Warsaw Appellate Court judgment
dated 10 December 2008
Case No. I ACa 655/08
Summary by arbitraz.laszczuk.pl:
In 2003, G.H., an individual subcontractor, entered into a contract to perform electrical work for a limited-liability company that was a member of a consortium that won a public tender to modernize a water purification plant for a Polish municipality.
The contract included a clause providing that the parties would make their best efforts to resolve any disputes arising in connection with the contract amicably. If they failed to reach agreement, “disputes shall be submitted for resolution by the Court of Arbitration at the Polish Chamber of Commerce in accordance with the rules of such court. The parties also agree that pursuit of claims for contractual penalties and substitute measures shall be excluded from the jurisdiction of such arbitration court.”
The contract also provided that “additional works arising in the course of performance of the contract, outside the scope of the works described in [an appendix to the contract] but necessary for performance of the contract as a whole, which the contractor could not foresee despite due diligence, shall be notified to the principal in writing, under penalty of invalidity, before such works are commenced, and performance of the works and the fee for performing them shall be agreed with the principal in the form of an annex to this agreement, made in writing under penalty of invalidity.”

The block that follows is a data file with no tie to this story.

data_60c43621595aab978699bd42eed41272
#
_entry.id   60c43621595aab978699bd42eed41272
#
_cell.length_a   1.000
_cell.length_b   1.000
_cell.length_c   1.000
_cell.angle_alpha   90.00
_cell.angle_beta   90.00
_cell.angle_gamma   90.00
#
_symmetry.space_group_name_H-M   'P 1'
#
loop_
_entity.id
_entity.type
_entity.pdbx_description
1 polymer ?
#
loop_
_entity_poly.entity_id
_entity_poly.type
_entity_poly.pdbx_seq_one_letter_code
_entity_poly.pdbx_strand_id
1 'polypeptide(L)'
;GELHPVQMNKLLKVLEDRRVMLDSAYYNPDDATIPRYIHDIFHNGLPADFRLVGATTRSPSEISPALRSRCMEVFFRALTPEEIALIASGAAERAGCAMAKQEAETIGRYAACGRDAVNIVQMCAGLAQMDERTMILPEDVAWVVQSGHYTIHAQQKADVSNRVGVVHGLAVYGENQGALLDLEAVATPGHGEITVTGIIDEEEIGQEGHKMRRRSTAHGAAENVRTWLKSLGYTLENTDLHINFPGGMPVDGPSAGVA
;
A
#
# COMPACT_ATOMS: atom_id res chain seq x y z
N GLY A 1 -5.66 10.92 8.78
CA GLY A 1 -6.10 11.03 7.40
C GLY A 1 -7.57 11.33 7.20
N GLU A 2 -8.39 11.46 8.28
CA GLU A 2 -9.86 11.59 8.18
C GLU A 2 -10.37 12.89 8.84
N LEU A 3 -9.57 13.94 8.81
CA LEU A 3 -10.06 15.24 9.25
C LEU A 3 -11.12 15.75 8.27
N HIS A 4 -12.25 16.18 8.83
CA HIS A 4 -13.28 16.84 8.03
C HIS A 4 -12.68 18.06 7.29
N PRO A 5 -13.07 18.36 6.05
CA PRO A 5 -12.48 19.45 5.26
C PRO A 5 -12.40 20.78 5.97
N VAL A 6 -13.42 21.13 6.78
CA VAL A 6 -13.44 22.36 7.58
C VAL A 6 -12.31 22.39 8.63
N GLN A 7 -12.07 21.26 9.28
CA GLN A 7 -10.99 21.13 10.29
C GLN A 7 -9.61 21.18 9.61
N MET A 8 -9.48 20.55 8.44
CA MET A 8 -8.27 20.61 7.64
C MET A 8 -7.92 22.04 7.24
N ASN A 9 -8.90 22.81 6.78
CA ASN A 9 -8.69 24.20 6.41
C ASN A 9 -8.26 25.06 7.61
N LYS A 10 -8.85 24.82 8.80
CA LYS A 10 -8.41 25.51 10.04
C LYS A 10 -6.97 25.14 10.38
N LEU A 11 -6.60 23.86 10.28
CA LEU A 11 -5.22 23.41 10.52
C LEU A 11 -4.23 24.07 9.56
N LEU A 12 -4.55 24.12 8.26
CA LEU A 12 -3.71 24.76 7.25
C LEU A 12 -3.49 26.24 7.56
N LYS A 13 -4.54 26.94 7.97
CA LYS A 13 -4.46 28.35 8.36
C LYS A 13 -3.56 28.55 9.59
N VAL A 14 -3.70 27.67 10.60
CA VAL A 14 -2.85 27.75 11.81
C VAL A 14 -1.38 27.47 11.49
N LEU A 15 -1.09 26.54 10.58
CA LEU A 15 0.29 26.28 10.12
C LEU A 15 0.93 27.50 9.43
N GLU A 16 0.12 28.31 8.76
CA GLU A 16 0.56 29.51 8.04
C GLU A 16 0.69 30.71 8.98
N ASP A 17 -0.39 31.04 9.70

After completion of the subcontract, the subcontractor demanded payment from the general contractor for additional work, which was refused on the grounds that the fee was not due because the additional works were not agreed in writing as required by the contract.
On 13 October 2005, the subcontractor filed a claim in arbitration against the general contractor for about PLN 322,000 for the additional works. In its response, the general contractor sought denial of the claim but did not allege the lack of an arbitration clause. In 2007, the arbitration court issued an award in favour of G.H. for about PLN 183,000. The award was signed by all three arbitrators, but R.G., the arbitrator appointed by the general contractor, dissented and filed a separate opinion.